Just another note....it sounds like I harp on DO this and that but I'm grateful I'm going to be a doctor. I guess I'm just greedy. I want to have as much opportunities to do whatever. I'm going to be a DO and so I hold them up to a higher standard. I just don't see any effort from my DO school in trying to produce quality physicians. The administration is a joke. With all the PT, PA, Pharm, OT students on campus, we're basically on par with them when it comes to getting any attention. All they care about is that they get their tuition money. I would love to take pride in my school and say its the best, and they treat us well, look out for us, we do well on the boards...blah blah blah. But that's not the case, and I go to one of the DO schools that people told me was one of the better ones. I won't name it just because I don't think its fair to give the school a bad rep only on my experience. However, like I said, a lot of my fellow students are in the same boat, I guess its just frustration.
Hey Mr. Happy Clown,
What's up with that statement? I can only interpret that statement in one way--you are implying that a D.O. student is "above" the dental student? If that's what you were trying to get at dude, you're one sorry case. Contrary to your warped sense of reality, not everyone wants to go through hell and back for the rest of their life, deal with HMO companies trying to screw you over, have huge malpractice liabilities, and be checking for rectal cancer from 350lb people just so they can go around with an MD or DO tag hanging from their white coat. I'm headed off to dental school in about a month and YES, that was my FIRST CHOICE and YES I'll pass judgement on anyone I feel like--what does a credential have to do with anything??
It's also not fair to stand by and let others walk into the same situation you did when you might be able to prevent. Man, your opinion counts as much as anyone else's. If you're not happy, that counts and I would want to know before I spent my $$. Your opinion might not sway me, but I should be given the opportunity to hear your story.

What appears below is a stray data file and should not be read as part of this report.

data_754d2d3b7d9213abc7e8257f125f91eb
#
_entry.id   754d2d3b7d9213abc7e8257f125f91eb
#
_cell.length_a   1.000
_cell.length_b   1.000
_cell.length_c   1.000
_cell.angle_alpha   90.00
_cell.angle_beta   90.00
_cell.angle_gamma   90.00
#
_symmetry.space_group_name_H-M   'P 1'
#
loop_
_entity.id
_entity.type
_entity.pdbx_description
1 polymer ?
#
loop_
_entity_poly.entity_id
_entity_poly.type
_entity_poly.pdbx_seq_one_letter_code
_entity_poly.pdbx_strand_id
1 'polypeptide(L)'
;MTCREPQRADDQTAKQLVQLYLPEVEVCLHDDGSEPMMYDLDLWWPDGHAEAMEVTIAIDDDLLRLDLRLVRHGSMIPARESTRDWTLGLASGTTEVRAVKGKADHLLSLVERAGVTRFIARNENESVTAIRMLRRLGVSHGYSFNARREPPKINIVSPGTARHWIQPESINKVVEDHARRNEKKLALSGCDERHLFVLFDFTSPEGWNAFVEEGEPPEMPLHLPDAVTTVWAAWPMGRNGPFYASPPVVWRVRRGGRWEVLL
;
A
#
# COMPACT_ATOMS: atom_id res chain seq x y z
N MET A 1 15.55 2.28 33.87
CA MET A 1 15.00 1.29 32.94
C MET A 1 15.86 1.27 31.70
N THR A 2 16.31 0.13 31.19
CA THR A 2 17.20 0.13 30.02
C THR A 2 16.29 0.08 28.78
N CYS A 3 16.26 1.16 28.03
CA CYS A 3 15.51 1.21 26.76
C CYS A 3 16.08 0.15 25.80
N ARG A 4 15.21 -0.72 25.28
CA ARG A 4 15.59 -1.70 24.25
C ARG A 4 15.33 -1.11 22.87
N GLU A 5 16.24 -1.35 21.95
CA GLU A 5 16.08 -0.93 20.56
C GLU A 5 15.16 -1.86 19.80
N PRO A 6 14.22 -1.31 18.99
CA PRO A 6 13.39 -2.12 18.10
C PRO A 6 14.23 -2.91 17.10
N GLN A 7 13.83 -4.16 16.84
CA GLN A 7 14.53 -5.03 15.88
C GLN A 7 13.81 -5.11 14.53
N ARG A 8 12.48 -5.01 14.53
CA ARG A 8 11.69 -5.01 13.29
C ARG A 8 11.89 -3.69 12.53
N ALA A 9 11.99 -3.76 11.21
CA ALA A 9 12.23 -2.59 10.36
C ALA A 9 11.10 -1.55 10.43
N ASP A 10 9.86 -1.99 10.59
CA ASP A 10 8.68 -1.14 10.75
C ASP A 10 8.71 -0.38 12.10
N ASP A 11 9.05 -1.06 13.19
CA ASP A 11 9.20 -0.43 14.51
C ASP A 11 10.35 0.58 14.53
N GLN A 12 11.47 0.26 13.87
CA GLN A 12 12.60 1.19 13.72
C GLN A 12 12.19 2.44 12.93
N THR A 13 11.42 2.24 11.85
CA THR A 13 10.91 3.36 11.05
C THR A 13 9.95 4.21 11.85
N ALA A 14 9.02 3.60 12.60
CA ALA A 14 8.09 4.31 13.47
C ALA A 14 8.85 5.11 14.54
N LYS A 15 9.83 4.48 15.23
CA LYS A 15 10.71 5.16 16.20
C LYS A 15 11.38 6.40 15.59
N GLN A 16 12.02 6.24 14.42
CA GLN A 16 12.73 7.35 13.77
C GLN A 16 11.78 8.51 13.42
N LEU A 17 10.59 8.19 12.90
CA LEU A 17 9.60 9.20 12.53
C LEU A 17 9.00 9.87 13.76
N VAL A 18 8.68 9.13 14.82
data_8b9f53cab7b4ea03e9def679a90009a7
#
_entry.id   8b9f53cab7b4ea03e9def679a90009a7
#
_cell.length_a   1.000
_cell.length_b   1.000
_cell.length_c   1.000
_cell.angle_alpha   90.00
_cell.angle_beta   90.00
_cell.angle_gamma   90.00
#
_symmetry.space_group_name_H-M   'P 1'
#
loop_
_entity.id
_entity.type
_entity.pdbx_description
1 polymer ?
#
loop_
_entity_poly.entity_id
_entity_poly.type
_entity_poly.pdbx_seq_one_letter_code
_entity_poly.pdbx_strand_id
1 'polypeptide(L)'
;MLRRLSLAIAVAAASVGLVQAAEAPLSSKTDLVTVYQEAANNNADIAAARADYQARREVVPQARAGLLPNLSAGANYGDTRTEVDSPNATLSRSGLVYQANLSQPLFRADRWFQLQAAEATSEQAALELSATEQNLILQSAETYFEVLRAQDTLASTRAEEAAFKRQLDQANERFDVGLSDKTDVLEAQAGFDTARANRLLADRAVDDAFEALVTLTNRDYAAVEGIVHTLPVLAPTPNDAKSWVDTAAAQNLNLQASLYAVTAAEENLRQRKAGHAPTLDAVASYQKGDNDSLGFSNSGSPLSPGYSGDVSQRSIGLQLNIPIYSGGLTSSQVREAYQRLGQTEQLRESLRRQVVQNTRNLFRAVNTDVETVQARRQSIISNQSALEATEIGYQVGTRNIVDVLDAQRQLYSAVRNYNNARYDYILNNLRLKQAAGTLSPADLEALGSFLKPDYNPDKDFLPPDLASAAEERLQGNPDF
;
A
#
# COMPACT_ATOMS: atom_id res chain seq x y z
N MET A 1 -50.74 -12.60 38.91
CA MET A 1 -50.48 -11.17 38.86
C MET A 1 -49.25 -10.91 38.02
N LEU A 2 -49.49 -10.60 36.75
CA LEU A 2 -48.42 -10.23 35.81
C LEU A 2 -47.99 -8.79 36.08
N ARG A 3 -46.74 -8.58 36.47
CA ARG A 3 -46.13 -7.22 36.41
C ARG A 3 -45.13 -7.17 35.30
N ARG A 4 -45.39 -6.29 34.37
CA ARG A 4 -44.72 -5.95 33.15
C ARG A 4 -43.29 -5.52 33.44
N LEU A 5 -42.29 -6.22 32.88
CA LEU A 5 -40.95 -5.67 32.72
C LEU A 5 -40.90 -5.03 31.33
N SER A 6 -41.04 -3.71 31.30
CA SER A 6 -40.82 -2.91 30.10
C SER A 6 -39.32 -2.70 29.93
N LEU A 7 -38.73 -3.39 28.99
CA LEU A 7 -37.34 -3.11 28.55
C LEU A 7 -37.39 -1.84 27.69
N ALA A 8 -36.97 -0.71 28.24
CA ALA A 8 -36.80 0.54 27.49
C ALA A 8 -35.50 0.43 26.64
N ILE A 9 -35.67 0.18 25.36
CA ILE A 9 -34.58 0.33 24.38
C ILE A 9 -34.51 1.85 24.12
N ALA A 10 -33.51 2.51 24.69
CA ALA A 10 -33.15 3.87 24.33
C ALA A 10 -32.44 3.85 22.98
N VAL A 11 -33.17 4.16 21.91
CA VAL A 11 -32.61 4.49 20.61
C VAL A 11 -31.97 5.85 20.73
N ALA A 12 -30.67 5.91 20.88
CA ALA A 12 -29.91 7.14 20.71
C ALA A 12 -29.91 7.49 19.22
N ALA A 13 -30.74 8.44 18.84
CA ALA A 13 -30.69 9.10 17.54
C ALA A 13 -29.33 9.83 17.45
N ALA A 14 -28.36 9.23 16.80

You're right JohnDO, my opinion does count. However, there are many students in my class who are satisfied with everything. They love the school, the rotations, the doctors,... This is the "DO students rejects from MD schools" thread and so some of my venting comes from me expecting more from my DO school. You hear the hype about how much "hands on" we are, how we are "better prepared for clinicals", how we "have our holistic philosophy" and "we're better than MD's because we know OMM" I think this is an exaggerated generalization. My school rotates with MD students at some of our sites and they are equally as competent as we are. I don't feel like I'm a clutz during my rotations but I don't see myself as a master either. I look at the people in my class and everyone is as good as how they entered med school. I don't see doctors using OMM outside family medicine and I don't see any difference in doctors who are MD or DO. There are excellent doctors in both and bad doctors in both. However, I feel my school is at a disadvantage because our core DO hospital is small and they send the majority of students there for rotations. We have awesome MD hospital sites but only like 4 people go there per month, so if you're lucky you're loving your rotation. Most MD students I know have great clinical sites at big hospitals with amazing facilities. Its like while you're there you want to work there and when you go to a smaller hospital whether DO or MD you just feel its inferior and that you might see comparable pathology but at such a low volume whats the point. We're here to get trained and so you want to see as many cases as you can so you'll be well prepared to handle them. When you start your own practice that's a different story and you might want to take it easy and handle only easy cases. If this is what I feel coming from my school, I can't imagine what its like at other DO schools. For example, KCOM, you have your own hospital and its in a small community so everyone there loves you and knows you and its great(I've visited there during interviews) but only in that area. Go outside to St Louis and see the big hospitals affliated with SLU and Wash U and it seems like nothing. Its the big fish in a little pond mentality. I'm just one of those people who don't want to go into family medicine and I like big hospitals with up to date technology, procedures, cases, and recognition. I feel like I can learn more at those places. It sucks when you're at a small hospital and you have to send out your cases to the bigger hospitals because you don't have the facilities to manage them.